example, to be submitted to Dr. Six “Did the Accused ever
act against your instructions?” is very broad and I suppose
that it must be restricted to the extent that the matter
relates to Dr. Six, or to something similar to that. But I
am not dealing now with the content of the questions, but
with the issues in general.

Dr. Marten was the military governor of Salonika and in our
opinion he is a war criminal. Without his help Wisliceny,
the Accused’s assistant, would not have been able to
accomplish the deportation and the extermination of the Jews
of Salonika. We have in our possession the evidence of Dr.
Marten at his own trial in Greece, on a charge of being a
war criminal. We know what Marten said about Eichmann. I
presume that he will be able to give relevant evidence.

Presiding Judge: What was the outcome of the trial of Dr.

Attorney General: He was sentenced to a short term of
imprisonment. He is a lawyer today and has actually entered
political life in Germany.

Presiding Judge: Was he sentenced in Greece?

Attorney General: He was sentenced in Greece; the sentence
was for a long period of imprisonment – I do not remember at
the moment whether it was for 10 or 25 years. He did not
serve the full time. He was released early, after a short
time, and returned to Germany, and I hear that he is now
active in public life.

Hermann Krumey is in prison, according to my information. We
certainly will not be able to bring about his release from
prison. In our opinion he is a serious war criminal. We have
many records of his activity and of his past. What I have
said about the two first ones applies to him as well.

About von Thadden I have already spoken. I assume that he,
too, will be able to talk about the activities of the
Accused and will be able to give relevant evidence. In
practice I propose that all four should be heard before a
German Court, in accordance with the decision of this Court
and in accordance with the procedures for mutual legal aid.
If Defence Counsel prefers that they should be examined by a
Notary – as he states – or that they should submit
affidavits – I agree to this method as well. I leave the
choice to the Defence as to which method is more convenient
for leading the evidence of these witnesses, provided that
in each instance we shall be able to put some questions to
the witnesses at the time they make their statement. We
prefer that they give their evidence in a German Court.

Presiding Judge: What do you say about the difficulty
arising, according to the contention of Dr. Servatius, from
the fact that in a German Court there is no examination of
witnesses, as is customary with us?

Attorney General: Dr. Servatius raises two problems and this
is one of them. The second one is that the men are likely
to incriminate themselves and it is their right to remain
silent. In regard to the second argument – they have the
same right in an Israel Court. There is no difference in the
legal position between Israel and Germany in that respect.

Presiding Judge: That is true.

Attorney General: With regard to the examination of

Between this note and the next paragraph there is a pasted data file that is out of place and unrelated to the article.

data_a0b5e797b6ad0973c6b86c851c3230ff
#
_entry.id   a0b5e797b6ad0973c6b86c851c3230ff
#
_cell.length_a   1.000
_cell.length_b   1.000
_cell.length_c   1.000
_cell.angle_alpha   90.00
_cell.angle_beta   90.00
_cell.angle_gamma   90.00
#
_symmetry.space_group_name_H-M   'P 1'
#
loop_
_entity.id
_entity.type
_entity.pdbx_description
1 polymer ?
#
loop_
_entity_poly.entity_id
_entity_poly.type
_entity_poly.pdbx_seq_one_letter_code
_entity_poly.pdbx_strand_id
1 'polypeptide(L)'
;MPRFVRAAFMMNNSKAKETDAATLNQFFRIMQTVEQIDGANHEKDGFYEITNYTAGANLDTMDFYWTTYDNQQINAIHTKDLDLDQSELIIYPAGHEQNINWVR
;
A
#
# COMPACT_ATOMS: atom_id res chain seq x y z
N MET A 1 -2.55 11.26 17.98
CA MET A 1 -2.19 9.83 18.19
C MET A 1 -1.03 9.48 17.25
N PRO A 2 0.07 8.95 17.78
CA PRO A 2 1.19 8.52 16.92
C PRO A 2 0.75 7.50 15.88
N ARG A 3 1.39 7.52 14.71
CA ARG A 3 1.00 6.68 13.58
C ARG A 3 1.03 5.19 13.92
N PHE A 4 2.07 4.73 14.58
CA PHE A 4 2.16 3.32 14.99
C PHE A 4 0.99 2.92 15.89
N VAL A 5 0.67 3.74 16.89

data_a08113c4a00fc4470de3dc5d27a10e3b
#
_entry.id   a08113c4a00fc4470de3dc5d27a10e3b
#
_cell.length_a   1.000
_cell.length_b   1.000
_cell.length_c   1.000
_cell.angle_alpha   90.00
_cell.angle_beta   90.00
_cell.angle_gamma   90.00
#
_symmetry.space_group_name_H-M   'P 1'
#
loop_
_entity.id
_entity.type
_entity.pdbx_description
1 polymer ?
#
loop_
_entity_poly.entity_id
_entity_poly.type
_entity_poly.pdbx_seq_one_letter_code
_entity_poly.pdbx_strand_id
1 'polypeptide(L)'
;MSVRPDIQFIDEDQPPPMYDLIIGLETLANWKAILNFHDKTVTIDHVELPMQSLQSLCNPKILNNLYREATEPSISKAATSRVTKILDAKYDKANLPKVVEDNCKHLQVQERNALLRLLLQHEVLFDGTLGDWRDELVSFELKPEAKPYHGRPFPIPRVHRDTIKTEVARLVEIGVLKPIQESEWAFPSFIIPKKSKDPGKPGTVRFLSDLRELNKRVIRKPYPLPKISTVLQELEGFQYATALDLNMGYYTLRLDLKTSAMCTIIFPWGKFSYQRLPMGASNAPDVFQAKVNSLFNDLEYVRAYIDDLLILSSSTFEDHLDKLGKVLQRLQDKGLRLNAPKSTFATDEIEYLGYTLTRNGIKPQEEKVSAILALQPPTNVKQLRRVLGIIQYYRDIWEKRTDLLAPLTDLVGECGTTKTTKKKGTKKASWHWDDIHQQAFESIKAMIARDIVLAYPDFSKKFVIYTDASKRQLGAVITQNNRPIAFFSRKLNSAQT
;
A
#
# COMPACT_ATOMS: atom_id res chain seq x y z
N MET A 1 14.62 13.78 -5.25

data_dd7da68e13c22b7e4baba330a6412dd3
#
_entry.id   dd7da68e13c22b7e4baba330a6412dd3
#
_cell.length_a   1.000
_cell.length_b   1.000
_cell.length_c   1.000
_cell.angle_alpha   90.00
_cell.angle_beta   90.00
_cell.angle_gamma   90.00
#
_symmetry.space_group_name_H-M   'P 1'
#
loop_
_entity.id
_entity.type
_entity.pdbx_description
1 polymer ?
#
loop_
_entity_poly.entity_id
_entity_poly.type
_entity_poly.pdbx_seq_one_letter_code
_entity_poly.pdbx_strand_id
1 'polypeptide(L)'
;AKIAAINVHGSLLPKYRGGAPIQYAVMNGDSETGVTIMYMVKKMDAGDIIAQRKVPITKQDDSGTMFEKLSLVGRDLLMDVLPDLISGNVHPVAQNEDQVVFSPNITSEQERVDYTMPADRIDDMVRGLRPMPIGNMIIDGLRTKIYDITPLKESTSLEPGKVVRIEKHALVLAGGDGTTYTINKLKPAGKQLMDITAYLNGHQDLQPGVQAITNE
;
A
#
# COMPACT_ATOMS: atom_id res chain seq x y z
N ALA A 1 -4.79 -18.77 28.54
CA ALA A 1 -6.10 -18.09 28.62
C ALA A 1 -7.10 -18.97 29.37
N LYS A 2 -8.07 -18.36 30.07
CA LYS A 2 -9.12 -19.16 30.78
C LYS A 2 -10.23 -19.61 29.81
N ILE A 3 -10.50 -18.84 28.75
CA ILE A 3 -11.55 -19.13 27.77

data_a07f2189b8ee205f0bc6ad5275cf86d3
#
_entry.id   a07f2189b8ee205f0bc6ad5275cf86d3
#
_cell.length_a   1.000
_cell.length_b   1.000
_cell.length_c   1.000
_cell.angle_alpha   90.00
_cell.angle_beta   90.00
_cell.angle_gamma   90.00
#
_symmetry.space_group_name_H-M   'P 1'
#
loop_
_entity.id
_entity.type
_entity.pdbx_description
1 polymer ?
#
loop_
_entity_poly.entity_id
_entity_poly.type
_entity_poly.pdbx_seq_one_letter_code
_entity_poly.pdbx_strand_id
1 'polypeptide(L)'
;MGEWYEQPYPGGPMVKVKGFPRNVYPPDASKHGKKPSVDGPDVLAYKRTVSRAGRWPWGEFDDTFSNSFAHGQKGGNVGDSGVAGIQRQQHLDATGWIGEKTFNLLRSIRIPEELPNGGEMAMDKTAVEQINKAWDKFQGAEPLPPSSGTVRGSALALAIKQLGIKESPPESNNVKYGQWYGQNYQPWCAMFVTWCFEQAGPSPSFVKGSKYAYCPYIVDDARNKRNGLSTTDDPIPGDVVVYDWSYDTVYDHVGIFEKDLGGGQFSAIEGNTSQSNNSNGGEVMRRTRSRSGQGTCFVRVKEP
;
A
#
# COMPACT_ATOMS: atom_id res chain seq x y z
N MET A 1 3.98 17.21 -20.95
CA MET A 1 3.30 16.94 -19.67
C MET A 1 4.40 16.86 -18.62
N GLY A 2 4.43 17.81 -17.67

witnesses, it is indeed true that the system in practice
here in Israel is to be preferred from the Defence Counsel’s
point of view for the clarification of the truth, to the
system in force over there. But, after all, Defence Counsel
from the outset, wanted the trial to be held not here, but
in Germany, and if so, he would have been subject to that
system for the interrogation of witnesses, and not only of
witnesses for the defence. Here at least, he is given the
possiblity of cross-examining our witnesses. Secondly, we
have to be the cross-examiners and not Defence Counsel. If
there is someone who finds himself in a difficulty as a
result of this procedure – it is we and not Defence Counsel.
I am ready to reconcile myself to this difficulty and to
accept this burden. But I am hopeful that even within the
framework of the Continental form of examination – if this
is agreed upon by the parties – permission will be granted
by the Judge, with mutual consent, to pose a number of
questions by means of cross-examination in the same way, as
is customary here.

Presiding Judge: Perhaps, indeed, a mixed procedure: first
of all a questionnaire will be submitted to the witnesses,
with the representatives of the parties having the right to
ask additional questions, in order to cover the two

Attorney General: I am definitely in agreement with this – I
have no objection at all.

Presiding Judge: Now, Mr. Hausner, there is a further
request, to strike out two documents that have already been
submitted and admitted – the two affidavits of von Thadden
in Nuremberg. What is your attitude in regard to this?

Attorney General: If the Court requires an answer – we do
not have a procedure of striking out in regard to
affidavits. The Court may or may not attach weight to these
affidavits. The Court has already warned itself in its
decision concerning the importance that it will attach to
these declarations. If in the light of everything that will
be said, it should become clear that there would be a
positive need for the examination of von Thadden and that he
has not been examined, the Court will decide whether to take
these affidavits into account or not, or to what extent to
take account of them. We do not have a procedure of striking
out, and I ask that this application should be disregarded.
I, for myself, do not object to von Thadden being examined.
I agree that he should be one of those to be examined. I
agree that the Defence should be given the right of cross-
examination, since it was I who submitted the affidavit.

Presiding Judge: Dr. Servatius, I have one question at this
stage. What about those two – Huppenkothen and Hoettl? Are